Two previous studies with different types of ankle fractures found that the EQ-5D VAS score and EQ-5D index were significantly higher than those we observed in our current study with a mean EQ-5D VAS of 57.6 (30–100) and a mean EQ-5D index of 0.621 (− 0.205–1.000) [17, 18]. In our study, patients who required many revision surgeries were hospitalized for prolonged periods because of limb salvage with subsequent limited mobility. This may explain the poor QoL subscores. In a randomized study by Andersen et al. involving 97 patients with ankle injuries and follow-up at 2 years, much better EQ-5D VAS scores were reported, with a mean of 90 (75–95); however, none of the cases had any large soft tissue defects which required flap coverage . In our study, each patient needed at least one flap coverage procedure because of large soft tissue defects. This may explain why the scores of our cohort were lower than the scores of the cohort of Andersen et al. . Our study showed that severe injuries and complications requiring multiple revisions and flap coverage procedures had a negative impact on factors such as the quality of life.
The Lower Extremity Assessment Project (LEAP) study examined patients up to 7 years postoperatively and indicated poor physical and psychosocial results after lower limb trauma regardless of the initial treatment options (amputation or reconstruction). Both patient groups were severely disabled compared to the overall population . Return to work was possible for 37.5% of our patients at the mean follow-up period of 41.2 months (22 to 84); however, according to the LEAP study, the return to work rate was 58% at 7-year follow-up . Therefore, it may be expected that the return to work rate would increase in our patient group after 7 years. A meta-analysis revealed that limb reconstruction was at least as effective as amputation in terms of physical criteria such as the ability to perform ADL and recovery time required before returning to work .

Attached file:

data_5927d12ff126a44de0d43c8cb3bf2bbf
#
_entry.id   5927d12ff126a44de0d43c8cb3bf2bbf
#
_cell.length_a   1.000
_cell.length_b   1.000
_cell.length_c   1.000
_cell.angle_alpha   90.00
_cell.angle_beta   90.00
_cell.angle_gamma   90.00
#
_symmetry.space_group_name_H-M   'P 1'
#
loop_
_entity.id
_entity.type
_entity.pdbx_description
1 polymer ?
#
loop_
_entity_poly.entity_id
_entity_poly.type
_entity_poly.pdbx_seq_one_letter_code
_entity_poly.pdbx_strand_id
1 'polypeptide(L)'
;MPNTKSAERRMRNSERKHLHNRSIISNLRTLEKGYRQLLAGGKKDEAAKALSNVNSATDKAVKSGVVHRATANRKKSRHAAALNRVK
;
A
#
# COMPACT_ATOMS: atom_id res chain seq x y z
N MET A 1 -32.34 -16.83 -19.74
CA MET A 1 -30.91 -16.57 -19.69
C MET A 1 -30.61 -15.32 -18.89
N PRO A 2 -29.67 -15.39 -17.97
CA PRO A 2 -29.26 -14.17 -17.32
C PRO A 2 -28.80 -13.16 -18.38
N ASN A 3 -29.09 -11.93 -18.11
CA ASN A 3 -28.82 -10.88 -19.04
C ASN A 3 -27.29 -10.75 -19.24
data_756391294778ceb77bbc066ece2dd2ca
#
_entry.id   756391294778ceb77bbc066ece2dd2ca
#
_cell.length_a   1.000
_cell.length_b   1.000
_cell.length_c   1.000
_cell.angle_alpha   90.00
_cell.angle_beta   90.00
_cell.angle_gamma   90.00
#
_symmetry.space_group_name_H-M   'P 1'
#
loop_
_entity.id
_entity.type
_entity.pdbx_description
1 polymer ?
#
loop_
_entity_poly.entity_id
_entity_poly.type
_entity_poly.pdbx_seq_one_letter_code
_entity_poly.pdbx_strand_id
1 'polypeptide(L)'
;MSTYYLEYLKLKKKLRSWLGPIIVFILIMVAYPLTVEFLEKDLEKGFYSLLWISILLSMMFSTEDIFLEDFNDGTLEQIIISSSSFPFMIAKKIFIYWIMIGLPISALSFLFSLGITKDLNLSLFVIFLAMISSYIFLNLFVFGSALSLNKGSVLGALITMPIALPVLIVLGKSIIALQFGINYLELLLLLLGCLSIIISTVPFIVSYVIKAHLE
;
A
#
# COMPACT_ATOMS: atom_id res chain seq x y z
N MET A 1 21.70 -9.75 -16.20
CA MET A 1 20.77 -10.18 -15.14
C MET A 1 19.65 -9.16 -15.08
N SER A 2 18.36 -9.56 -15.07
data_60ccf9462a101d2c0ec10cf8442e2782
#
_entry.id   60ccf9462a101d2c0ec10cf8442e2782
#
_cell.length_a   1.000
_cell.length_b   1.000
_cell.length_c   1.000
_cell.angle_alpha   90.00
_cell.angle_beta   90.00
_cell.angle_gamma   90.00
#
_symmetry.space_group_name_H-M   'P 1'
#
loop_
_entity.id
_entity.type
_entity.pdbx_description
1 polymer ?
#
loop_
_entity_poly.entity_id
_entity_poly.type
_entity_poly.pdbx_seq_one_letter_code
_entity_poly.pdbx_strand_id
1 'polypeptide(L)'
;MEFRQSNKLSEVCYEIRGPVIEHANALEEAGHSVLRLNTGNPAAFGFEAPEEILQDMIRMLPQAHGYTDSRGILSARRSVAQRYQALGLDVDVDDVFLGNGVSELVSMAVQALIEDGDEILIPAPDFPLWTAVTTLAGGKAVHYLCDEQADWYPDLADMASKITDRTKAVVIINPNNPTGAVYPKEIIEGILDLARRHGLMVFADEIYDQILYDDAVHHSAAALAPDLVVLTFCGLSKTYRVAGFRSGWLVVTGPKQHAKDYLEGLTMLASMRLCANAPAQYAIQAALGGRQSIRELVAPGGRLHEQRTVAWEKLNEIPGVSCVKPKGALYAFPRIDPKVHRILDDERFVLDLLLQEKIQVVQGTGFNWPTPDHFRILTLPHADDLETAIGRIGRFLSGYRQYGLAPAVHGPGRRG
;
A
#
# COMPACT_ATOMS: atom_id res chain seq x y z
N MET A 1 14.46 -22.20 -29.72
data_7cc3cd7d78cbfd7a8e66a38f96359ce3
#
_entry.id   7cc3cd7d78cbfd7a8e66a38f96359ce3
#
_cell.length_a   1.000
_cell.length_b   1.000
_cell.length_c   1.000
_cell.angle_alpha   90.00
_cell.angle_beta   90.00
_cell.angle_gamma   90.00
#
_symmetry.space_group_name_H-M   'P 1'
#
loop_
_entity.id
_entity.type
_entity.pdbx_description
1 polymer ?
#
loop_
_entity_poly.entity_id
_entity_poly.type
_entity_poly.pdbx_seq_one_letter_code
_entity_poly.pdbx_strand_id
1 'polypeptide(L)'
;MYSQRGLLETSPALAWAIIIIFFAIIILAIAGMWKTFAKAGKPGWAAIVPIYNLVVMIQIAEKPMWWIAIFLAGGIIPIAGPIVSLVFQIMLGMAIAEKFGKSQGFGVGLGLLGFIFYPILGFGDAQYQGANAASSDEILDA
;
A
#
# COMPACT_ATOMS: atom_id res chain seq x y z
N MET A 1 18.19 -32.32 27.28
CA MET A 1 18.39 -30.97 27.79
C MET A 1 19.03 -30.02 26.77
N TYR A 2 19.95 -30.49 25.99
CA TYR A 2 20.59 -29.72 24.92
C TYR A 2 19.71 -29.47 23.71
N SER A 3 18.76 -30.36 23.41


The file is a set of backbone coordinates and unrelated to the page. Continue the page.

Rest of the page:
Despite having undergone similar surgeries for comparable complications and conditions, the scores of the two amputees in our study showed great discrepancies relative to the other participants. These results may reflect the subjective perception of postoperative daily routines and patient status. These two patients were not able to go back to their professional life. EQ-5D VAS scores of these two patients were reported as 50 vs 80.
By focusing on a specific cohort, our study highlighted the peculiarities that differentiate these patients from those that undergo surgeries with lower rates of complications. However, focusing on a restricted sample was also a source of limitation for our work, as more detailed subgroup analyses could not be carried out. A second limitation was that this was a retrospective single-center design. Furthermore, no function-related examination such as strength measurement or similar was performed.
This study primarily aimed to evaluate postoperative outcomes in patients who required soft tissue reconstruction for lower leg fractures. Our results showed that worse QoL, ADL, and other factors were observed in patients undergoing several surgical revisions due to postoperative complications. Furthermore, patients suffering from flap ischemia were shown to have worse outcomes than other patients. In addition, we showed that lower leg fractures with subsequent flap coverage as a result of complex injury and/or postoperative complications may require several surgical revisions.
Availability of data and materials
The datasets used and/or analyzed during the current study are available from the corresponding author on reasonable request.
Activities of daily living
Arbeitsgemeinschaft für Osteosynthesefragen Foundation/Orthopaedic Trauma Association classification
- E. coli :
- E. cloacae :
- E. faecalis :
Foot and Ankle Outcome Score
International Classification of Diseases
Lower Extremity Assessment Project
Quality of life
Sports and recreation
Surgical site infection
- Staph :
Visual analog scale
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We would like to thank Editage (www.editage.com) for English language editing.
None. Open Access funding enabled and organized by Projekt DEAL.
Ethics approval and consent to participate
The study was approved by the ethical committee of the University of Leipzig (229/19-ek). We obtained written patient consent for publication of data and chart reviews.
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Aydogan, E., Langer, S., Josten, C. et al. Outcomes of tissue reconstruction in distal lower leg fractures: a retrospective cohort study. BMC Musculoskelet Disord 21, 799 (2020). https://doi.org/10.1186/s12891-020-03827-9
- Flap coverage
- Foot and ankle outcome score
- Lower leg fracture